Socrates on the offense.

9 Vignettes in three Acts about everyday Life and logical Fallacies

Digital development realities, as told by logic and the errors in our reasoning

Act 1: The setup

Answering an easier question

This is you, asking yourself what the client wants. And not what the clients customers need.

The Dunning-Kruger Effect

This is you, talking expertly about something you researched the day before the presentation.


Act 2: The confrontation

Law of small numbers

This is you, asking your friends why they use certain products.

Correlation does not imply causation

This is you, reaching qualitative conclusions from your quantitative research.

Illusion of understanding

This is you, building your product strategy by telling an intricate story about complex consumer behavior, based on two app usage metrics.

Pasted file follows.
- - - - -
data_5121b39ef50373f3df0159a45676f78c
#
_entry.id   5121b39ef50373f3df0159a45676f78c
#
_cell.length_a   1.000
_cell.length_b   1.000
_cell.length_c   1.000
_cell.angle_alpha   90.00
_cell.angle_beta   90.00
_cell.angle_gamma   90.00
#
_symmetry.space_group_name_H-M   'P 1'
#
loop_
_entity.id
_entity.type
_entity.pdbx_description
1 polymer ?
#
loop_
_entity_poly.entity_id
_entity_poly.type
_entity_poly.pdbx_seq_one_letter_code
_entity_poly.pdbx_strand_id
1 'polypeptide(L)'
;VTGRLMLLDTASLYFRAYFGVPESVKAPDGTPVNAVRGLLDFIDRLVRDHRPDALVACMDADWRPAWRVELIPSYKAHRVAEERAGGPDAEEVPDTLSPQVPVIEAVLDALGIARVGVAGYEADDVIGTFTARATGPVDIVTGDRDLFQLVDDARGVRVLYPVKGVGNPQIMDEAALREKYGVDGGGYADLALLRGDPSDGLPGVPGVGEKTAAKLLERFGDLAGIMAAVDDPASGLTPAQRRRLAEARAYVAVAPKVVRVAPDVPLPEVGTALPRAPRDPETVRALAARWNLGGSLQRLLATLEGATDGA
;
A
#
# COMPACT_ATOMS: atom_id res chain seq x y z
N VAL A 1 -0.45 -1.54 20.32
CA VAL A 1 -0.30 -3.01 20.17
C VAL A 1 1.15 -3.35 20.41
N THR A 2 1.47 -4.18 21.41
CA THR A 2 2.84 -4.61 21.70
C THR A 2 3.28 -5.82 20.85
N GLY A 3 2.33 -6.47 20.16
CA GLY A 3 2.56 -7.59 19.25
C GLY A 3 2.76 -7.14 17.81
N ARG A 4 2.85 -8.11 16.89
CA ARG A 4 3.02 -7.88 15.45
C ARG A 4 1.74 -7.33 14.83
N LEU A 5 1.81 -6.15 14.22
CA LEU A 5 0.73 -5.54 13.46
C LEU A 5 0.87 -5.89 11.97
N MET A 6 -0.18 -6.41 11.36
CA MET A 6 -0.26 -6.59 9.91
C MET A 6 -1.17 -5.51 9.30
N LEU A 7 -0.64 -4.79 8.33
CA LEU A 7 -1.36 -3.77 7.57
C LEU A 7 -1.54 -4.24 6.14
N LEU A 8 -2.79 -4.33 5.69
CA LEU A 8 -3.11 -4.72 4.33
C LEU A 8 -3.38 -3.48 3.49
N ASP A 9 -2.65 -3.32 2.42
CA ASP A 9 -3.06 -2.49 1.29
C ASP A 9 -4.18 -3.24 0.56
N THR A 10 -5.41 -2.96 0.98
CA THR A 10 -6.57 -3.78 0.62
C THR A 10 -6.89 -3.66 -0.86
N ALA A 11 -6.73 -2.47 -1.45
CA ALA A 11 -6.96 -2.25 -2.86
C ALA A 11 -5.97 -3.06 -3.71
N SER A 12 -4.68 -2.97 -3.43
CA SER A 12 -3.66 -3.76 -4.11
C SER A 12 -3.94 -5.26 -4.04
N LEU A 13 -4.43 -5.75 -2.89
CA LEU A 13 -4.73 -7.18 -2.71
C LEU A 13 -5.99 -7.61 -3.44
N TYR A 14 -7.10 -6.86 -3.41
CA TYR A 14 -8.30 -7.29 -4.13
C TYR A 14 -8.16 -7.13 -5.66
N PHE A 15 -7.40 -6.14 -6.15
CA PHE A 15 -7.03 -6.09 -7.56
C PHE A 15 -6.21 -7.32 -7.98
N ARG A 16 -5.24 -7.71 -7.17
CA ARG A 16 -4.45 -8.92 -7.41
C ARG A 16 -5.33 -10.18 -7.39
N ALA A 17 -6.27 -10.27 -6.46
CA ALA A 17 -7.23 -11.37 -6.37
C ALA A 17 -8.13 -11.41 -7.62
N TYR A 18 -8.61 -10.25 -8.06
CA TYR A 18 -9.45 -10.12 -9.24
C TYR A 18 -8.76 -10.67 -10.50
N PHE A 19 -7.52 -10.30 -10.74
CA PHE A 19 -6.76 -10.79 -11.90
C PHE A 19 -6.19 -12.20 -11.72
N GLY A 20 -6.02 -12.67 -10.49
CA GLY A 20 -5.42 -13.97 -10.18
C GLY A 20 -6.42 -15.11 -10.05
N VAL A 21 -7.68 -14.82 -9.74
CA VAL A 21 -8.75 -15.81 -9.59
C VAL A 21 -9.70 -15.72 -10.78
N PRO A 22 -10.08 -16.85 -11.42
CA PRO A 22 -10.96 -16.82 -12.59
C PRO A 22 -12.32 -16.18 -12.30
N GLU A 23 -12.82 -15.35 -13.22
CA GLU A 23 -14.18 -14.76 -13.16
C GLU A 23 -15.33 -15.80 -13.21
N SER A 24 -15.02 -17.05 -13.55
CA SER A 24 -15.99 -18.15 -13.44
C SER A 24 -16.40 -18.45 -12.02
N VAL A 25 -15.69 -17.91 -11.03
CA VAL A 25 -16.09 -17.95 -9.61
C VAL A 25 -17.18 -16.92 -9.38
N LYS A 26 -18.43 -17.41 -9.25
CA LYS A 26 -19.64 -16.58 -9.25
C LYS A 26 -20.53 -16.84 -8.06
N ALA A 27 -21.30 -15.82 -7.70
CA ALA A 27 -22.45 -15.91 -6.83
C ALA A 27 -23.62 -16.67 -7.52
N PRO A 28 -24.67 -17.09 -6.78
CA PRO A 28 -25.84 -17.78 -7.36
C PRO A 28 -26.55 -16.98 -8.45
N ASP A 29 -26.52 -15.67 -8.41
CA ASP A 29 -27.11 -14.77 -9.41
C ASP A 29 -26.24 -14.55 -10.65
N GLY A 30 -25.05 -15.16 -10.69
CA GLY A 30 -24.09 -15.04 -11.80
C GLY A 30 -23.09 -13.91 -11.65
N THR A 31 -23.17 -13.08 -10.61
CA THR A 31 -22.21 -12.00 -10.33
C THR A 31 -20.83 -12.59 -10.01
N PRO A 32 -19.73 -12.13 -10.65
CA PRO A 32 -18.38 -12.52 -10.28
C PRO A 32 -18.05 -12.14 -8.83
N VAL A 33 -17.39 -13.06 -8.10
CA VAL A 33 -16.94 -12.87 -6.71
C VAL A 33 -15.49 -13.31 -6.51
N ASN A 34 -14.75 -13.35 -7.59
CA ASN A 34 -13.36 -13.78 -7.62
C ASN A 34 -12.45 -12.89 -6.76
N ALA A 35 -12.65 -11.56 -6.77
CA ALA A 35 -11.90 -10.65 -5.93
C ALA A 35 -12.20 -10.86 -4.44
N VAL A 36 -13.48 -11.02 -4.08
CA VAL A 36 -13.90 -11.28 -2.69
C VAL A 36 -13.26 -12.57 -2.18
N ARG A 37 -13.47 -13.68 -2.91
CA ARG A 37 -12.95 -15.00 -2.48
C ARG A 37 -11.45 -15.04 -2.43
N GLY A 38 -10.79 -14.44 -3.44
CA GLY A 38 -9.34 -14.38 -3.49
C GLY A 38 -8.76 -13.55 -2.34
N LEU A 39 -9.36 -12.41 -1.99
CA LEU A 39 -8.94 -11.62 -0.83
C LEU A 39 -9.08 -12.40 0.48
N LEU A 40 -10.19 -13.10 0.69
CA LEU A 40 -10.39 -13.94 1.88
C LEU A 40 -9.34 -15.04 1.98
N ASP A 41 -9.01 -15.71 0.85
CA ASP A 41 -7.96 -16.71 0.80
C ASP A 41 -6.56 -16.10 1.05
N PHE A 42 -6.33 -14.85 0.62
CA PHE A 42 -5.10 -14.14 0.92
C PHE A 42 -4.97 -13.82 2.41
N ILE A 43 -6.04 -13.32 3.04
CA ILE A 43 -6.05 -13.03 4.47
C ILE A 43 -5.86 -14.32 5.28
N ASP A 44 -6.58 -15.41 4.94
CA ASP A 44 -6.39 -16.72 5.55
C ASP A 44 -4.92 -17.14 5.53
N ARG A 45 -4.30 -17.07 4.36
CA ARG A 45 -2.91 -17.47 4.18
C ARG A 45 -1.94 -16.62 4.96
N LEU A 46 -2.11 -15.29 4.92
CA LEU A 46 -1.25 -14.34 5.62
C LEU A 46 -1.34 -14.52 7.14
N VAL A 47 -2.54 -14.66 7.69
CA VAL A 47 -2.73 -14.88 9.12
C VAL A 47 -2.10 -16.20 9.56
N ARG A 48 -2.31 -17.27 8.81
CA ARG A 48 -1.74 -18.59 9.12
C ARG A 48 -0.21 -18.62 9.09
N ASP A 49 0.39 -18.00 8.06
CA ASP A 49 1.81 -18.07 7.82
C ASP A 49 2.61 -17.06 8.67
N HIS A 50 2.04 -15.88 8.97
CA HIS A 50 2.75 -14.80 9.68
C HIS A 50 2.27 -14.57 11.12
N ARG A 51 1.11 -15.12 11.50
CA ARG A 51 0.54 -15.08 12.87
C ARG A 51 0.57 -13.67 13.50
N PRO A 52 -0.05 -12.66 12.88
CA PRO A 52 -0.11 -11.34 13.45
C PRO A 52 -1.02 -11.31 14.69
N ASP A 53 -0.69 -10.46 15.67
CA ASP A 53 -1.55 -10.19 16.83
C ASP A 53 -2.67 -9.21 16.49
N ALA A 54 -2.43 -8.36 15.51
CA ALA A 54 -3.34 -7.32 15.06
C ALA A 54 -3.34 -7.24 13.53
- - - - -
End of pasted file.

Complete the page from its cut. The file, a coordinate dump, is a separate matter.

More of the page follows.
Regression to the mean

This is you, ‚fixing‘ various issues in a website that is performing much worse than expected without a clear understanding what is going on, crediting your swift intervention with any performance improvements.


Act 3: Resolution

Hindsight bias

This is you, sending that „I told you so“-mail to all other participants of that strategy meeting, not bothering to check if your other predictions were correct as well.

The Texas sharp-shooter

This is you, defining your metrics after your product launched.

Survivor bias

This is you, trying to learn something from a TED talk about success.


Epilogue

Sources

If you want to read more about logical fallacies, you can get a good summary and various pointers from this wikipedia overview.

The header image is a screenshot from Monty Pythons Philosophers Football.